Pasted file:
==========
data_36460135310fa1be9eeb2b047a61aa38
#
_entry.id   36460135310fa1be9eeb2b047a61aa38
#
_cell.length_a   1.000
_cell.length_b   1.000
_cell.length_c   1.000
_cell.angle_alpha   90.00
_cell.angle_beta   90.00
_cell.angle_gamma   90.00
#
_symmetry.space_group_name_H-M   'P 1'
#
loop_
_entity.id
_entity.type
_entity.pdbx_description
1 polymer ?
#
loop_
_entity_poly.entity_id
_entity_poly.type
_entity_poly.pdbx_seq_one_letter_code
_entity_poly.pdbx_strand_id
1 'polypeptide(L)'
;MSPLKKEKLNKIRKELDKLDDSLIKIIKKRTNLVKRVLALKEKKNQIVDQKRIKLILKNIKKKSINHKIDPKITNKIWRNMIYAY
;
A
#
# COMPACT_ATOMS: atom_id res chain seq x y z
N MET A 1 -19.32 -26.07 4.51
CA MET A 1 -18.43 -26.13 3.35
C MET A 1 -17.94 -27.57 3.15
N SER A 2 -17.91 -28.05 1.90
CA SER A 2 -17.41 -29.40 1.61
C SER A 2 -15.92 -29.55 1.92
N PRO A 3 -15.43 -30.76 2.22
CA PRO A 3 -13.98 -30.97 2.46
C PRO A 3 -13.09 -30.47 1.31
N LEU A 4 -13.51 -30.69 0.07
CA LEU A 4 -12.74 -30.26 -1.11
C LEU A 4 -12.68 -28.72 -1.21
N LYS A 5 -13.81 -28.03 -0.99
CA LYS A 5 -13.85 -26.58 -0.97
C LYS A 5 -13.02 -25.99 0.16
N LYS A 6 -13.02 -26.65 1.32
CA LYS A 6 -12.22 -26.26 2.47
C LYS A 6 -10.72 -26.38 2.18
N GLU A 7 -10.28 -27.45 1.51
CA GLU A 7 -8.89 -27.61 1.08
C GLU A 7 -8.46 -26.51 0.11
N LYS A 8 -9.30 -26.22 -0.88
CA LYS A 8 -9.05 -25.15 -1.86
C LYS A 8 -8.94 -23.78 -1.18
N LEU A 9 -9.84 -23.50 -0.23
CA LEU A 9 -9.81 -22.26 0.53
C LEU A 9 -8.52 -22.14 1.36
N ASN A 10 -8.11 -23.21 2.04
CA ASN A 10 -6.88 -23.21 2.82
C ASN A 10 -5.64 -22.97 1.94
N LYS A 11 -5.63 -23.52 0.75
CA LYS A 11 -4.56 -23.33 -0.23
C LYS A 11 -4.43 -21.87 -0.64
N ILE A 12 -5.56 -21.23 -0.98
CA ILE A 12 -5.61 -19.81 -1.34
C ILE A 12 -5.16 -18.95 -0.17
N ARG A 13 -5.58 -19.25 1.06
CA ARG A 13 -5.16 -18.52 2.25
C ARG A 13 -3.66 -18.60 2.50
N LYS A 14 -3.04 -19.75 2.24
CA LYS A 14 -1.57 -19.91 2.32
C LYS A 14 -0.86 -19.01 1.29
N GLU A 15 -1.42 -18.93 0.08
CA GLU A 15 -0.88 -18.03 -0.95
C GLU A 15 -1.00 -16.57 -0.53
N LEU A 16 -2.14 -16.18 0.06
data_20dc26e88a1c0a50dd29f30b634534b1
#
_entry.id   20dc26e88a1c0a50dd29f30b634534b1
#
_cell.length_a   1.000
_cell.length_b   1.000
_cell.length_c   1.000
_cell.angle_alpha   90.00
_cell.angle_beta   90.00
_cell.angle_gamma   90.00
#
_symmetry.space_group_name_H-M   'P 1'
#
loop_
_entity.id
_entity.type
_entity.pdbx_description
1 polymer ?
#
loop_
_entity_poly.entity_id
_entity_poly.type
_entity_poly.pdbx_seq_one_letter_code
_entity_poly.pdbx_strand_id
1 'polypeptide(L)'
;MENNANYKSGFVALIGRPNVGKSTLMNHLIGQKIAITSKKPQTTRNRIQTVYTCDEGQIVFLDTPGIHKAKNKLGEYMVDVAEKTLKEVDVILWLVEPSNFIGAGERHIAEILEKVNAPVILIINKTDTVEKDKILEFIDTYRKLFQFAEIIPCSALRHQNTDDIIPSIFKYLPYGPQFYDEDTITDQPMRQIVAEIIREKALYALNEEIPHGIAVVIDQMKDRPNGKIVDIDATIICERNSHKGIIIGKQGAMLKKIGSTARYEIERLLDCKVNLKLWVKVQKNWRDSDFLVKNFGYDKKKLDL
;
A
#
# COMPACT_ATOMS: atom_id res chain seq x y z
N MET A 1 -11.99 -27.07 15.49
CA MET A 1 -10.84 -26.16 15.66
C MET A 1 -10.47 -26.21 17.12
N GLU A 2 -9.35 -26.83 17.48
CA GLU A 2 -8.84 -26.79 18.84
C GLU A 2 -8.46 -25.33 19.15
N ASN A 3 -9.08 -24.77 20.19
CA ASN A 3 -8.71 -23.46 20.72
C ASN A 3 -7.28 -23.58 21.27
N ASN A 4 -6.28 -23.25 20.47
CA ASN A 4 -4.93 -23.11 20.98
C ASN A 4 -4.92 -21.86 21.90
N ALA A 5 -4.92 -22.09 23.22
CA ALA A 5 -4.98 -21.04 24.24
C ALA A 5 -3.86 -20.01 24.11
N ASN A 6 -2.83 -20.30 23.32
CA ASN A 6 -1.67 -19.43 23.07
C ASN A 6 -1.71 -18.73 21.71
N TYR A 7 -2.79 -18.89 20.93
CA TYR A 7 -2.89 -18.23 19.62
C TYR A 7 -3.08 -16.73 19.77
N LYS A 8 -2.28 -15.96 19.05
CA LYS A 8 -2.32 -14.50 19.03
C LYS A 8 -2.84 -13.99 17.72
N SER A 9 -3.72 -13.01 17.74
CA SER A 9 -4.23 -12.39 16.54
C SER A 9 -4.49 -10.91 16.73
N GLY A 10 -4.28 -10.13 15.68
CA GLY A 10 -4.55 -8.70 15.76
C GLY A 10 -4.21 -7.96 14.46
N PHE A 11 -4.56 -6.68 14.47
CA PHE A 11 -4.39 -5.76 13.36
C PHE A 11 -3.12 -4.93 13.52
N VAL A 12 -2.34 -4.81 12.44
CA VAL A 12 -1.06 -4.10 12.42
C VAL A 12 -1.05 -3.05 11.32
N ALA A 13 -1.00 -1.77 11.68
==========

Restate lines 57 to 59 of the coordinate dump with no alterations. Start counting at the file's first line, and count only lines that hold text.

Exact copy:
C LEU A 9 -8.52 -22.14 1.36
N ASN A 10 -8.11 -23.21 2.04
CA ASN A 10 -6.88 -23.21 2.82